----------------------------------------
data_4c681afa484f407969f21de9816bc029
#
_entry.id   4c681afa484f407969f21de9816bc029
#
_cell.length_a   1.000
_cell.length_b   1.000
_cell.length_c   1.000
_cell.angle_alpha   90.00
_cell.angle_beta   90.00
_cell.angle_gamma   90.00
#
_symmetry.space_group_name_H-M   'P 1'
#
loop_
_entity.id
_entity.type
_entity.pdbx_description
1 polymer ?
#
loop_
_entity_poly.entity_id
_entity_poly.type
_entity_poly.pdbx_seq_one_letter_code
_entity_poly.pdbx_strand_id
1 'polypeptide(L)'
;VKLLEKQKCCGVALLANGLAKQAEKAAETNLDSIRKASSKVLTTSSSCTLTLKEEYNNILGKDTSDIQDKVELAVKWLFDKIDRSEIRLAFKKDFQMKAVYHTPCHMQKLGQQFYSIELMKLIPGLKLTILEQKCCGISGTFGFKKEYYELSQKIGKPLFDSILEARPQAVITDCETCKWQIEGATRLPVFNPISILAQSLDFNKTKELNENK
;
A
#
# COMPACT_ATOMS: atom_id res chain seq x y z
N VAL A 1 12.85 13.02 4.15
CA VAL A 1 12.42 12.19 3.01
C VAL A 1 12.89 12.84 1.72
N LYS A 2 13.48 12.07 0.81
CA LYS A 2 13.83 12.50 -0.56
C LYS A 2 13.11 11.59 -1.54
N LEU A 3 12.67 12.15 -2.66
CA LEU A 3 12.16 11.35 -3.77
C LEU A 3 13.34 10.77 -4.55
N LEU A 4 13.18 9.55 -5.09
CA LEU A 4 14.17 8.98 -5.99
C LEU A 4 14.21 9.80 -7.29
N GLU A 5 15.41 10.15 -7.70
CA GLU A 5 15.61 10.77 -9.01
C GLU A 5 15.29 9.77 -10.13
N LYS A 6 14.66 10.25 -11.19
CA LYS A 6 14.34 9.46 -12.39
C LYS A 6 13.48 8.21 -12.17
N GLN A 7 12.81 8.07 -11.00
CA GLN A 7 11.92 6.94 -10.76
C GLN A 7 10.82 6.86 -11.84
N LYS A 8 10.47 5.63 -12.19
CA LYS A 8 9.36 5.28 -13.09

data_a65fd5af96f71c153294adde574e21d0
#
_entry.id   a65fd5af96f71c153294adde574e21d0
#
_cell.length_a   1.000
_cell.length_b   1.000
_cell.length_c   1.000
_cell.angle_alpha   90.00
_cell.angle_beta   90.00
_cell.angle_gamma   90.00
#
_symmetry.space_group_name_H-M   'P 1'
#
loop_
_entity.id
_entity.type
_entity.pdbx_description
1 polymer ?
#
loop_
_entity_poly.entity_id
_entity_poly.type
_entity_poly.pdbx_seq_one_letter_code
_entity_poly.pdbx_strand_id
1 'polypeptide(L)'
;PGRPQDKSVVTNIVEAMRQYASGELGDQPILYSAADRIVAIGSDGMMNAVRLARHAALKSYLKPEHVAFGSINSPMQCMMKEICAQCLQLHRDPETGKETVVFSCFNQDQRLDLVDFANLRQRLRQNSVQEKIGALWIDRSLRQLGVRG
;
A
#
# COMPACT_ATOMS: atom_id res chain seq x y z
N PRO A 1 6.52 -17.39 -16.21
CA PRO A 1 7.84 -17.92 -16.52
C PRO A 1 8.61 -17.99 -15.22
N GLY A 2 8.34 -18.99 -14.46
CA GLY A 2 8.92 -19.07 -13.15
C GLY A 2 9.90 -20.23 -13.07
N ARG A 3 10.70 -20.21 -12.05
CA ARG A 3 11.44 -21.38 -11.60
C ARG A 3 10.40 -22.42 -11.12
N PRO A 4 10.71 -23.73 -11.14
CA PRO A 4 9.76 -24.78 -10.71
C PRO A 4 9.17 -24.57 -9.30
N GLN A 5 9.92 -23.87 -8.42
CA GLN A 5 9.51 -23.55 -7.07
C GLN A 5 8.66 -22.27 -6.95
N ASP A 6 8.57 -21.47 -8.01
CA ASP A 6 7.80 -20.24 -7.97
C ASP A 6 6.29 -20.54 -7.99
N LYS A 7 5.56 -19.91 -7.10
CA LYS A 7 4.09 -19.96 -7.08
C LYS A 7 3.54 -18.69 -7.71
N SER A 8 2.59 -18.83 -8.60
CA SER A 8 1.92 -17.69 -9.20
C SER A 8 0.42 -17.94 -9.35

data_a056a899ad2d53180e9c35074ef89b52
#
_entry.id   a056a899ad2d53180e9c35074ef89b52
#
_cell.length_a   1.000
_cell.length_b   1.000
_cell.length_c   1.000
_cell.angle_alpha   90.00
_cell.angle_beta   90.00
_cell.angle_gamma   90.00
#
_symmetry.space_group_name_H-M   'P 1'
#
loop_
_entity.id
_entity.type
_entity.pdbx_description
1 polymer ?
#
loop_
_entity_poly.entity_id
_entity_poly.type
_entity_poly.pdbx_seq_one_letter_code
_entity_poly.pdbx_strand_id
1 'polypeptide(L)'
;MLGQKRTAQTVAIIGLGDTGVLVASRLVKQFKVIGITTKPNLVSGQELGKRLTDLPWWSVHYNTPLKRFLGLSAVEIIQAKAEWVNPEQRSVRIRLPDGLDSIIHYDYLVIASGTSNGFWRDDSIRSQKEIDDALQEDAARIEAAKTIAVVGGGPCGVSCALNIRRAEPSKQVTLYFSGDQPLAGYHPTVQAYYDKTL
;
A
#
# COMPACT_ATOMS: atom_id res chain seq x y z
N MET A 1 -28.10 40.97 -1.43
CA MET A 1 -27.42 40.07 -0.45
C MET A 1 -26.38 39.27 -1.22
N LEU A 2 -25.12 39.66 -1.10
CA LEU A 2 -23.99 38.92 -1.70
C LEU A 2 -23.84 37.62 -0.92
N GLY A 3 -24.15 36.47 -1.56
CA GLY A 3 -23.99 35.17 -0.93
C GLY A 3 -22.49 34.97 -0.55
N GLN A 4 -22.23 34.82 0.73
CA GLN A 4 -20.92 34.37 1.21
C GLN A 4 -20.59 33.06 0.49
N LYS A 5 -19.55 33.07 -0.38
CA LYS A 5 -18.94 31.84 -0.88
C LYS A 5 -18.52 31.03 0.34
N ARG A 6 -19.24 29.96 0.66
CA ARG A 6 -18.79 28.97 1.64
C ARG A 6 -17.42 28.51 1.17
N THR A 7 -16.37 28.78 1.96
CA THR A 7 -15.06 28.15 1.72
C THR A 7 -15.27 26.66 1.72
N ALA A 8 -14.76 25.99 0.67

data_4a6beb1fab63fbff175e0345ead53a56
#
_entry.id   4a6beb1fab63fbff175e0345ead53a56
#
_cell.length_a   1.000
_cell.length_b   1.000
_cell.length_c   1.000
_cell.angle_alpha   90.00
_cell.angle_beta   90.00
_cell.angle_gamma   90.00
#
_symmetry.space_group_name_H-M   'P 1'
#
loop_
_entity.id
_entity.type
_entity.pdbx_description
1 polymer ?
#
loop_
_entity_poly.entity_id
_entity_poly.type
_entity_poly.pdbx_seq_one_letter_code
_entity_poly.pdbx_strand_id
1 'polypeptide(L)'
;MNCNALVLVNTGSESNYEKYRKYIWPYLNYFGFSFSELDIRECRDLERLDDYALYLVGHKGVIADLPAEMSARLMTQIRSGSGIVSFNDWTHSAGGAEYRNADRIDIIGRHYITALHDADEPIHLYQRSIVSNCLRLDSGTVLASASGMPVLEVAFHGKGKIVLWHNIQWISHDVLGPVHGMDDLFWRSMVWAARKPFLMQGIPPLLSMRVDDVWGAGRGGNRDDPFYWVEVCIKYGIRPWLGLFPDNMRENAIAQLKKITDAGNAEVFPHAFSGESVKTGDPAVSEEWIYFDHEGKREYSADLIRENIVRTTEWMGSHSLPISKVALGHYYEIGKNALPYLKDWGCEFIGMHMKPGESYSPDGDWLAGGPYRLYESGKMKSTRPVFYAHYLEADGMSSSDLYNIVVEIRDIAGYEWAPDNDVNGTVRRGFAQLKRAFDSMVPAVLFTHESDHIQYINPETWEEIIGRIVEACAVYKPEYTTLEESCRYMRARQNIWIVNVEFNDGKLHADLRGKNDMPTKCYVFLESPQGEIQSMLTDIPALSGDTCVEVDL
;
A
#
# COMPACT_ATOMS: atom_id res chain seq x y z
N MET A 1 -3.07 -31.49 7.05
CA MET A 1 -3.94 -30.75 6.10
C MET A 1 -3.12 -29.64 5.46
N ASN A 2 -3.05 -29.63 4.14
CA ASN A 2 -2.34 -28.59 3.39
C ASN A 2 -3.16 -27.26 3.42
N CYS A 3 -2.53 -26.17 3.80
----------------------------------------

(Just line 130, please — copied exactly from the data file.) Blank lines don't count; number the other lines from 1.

_entity_poly.pdbx_seq_one_letter_code